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Great Diving beetle - Dytiscus marginalis, click for a larger image, photo licensed for reuse CCASA2.5
Photo ©2005 James K. Lindsey
Click any photo for a larger image
Great Diving beetle - Dytiscus marginalis, click for a larger image, photo licensed for reuse CCASA2.0
Female - Photo ©2008 Udo Schmidt

Great Diving beetle - Dytiscus marginalis
Family - Dytiscidae
Larvae also known as - Water Tigers

Great diving beetles are a common and widespread aquatic invertebrate in the UK particularly in the south, also Europe and northern Asia.  It is a large insect that is typically 26–35 millimetres (1–1.4in) long in their form.  Both adults and larvae are voracious feeders of other insect life within a water body, with later stage larvae able to take small fish.  They are found in still or slow moving water preferably with vegetation and accumulated silt.  Adults are capable of flight.  Adults are black to dark brown, with a yellow border to the thorax and around the wing cases (elytra) abdomen and legs.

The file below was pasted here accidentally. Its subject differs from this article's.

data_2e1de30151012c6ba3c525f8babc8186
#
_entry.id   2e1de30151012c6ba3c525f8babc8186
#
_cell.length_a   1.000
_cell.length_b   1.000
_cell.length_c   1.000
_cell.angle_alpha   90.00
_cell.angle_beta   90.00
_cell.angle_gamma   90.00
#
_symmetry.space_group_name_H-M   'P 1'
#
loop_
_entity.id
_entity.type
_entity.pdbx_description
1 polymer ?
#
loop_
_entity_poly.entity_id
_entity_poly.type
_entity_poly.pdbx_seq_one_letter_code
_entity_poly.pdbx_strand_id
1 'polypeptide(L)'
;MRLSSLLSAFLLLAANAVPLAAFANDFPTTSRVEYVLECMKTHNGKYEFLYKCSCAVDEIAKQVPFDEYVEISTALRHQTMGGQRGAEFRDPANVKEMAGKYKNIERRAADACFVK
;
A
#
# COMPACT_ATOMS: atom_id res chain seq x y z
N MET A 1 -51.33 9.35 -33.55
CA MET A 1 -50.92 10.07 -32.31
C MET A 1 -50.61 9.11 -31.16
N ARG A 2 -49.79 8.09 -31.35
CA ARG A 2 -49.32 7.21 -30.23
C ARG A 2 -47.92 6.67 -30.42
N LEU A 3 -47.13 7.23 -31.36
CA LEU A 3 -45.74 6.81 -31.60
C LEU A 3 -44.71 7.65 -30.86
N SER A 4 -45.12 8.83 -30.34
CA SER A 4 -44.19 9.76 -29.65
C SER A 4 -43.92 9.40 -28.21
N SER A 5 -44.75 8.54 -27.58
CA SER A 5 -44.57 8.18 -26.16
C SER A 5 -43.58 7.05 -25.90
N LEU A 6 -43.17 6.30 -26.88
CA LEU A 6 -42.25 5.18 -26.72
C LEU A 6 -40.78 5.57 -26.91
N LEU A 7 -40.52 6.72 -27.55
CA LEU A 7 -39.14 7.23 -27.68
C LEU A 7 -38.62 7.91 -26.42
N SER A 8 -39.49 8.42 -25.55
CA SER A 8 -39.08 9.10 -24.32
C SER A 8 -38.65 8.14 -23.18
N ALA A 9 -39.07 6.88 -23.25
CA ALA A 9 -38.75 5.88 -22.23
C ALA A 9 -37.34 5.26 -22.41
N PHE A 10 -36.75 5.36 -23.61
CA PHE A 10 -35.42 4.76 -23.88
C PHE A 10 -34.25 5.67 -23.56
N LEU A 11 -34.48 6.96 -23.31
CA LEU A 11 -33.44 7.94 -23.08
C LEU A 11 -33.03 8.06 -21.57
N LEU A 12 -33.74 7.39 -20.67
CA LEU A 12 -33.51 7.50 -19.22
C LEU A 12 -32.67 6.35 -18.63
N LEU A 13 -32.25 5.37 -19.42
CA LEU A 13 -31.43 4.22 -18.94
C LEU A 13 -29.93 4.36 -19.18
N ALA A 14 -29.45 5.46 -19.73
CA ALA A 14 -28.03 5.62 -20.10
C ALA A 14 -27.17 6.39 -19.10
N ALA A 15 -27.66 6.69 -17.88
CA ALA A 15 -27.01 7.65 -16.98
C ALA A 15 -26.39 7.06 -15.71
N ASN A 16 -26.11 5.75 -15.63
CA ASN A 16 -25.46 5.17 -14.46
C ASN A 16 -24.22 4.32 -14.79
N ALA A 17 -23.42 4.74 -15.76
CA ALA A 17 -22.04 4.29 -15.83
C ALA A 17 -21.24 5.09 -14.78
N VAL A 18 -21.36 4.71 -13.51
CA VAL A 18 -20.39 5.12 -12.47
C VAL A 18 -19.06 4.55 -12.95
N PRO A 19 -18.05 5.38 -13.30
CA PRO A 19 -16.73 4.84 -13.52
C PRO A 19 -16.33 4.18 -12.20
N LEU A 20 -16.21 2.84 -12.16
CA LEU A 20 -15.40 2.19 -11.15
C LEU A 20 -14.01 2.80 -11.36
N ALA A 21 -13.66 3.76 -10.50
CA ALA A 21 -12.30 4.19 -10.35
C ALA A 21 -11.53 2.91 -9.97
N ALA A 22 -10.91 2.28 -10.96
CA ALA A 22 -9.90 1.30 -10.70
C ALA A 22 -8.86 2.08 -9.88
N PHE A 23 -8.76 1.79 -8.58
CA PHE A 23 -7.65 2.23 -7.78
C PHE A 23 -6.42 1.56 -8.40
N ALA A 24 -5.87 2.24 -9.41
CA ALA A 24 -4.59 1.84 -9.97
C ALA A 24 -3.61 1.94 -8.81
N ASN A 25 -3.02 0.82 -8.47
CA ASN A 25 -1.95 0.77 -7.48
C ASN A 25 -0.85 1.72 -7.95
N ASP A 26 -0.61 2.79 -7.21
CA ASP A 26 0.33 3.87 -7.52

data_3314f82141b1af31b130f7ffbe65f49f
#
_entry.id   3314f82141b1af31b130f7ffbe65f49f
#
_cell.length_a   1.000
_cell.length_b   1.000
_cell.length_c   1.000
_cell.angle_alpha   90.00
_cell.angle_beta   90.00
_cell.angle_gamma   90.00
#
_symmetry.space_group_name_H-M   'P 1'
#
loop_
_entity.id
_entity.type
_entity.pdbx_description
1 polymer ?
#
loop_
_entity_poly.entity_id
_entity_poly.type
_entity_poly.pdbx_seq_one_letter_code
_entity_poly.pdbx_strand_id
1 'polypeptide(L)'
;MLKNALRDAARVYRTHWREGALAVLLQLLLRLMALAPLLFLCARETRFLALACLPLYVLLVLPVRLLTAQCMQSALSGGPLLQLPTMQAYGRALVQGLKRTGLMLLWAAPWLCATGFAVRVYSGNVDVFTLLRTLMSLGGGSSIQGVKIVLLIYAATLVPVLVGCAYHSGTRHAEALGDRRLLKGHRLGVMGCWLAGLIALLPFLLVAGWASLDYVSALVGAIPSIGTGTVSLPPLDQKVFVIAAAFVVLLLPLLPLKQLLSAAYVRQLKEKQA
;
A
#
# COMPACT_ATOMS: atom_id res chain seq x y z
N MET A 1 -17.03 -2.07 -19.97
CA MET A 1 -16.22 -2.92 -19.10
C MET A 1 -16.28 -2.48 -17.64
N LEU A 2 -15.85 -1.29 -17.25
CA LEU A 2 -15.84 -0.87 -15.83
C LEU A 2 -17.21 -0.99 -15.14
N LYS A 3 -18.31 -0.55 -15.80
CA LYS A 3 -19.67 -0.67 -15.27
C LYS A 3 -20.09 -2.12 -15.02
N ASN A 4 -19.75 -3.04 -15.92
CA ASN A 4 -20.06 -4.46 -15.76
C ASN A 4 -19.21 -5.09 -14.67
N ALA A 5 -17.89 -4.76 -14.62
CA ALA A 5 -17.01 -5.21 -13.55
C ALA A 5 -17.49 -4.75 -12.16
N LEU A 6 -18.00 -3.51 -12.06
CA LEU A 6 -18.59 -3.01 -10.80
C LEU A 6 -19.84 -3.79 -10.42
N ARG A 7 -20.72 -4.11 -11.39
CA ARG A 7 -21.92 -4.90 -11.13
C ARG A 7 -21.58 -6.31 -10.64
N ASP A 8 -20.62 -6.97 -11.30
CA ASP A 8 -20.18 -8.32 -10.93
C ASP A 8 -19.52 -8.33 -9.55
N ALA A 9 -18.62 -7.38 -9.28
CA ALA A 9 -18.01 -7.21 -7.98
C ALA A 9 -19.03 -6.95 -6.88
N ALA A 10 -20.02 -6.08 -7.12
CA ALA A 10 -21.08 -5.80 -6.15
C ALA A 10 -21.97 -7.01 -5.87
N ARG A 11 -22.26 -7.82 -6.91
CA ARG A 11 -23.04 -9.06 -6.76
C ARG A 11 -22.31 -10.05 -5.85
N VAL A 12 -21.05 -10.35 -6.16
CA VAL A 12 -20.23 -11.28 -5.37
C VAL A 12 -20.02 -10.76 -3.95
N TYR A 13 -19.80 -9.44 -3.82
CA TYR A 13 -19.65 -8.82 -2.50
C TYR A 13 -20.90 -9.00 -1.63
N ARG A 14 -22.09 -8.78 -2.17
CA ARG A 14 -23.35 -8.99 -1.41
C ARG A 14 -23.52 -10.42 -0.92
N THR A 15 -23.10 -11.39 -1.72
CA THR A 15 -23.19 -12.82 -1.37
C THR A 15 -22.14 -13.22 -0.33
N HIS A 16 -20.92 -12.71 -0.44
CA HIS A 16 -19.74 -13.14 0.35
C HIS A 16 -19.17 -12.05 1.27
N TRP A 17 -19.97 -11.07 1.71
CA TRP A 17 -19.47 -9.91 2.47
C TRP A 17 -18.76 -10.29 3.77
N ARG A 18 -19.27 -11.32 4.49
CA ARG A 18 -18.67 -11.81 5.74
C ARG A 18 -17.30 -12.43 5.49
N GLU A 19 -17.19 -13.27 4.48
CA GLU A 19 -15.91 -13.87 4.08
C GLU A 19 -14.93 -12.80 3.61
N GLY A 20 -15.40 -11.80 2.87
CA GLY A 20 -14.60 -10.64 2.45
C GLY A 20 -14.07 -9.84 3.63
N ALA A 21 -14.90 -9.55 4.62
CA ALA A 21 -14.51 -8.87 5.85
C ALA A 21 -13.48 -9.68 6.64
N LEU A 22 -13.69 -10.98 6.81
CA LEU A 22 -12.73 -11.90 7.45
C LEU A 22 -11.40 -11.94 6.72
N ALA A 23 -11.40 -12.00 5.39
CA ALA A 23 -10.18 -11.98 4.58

The elytra are shiny and smooth in the male ♂, whilst for the female ♀ they are duller and finely grooved.  When preparing to go underwater they collect air bubbles in their wing cases to process through the spiracles and will often be seen just at the surface whilst doing this.  Eggs are laid under water in the spring in the inner tissues (mesophyll) of aquatic plant leaves with the larvae appearing between 16 to 19 days later.  Once fully grown they are around 60mm (2.4in) long, they dig small holes in surrounding damp marginal soil where they will pupate.

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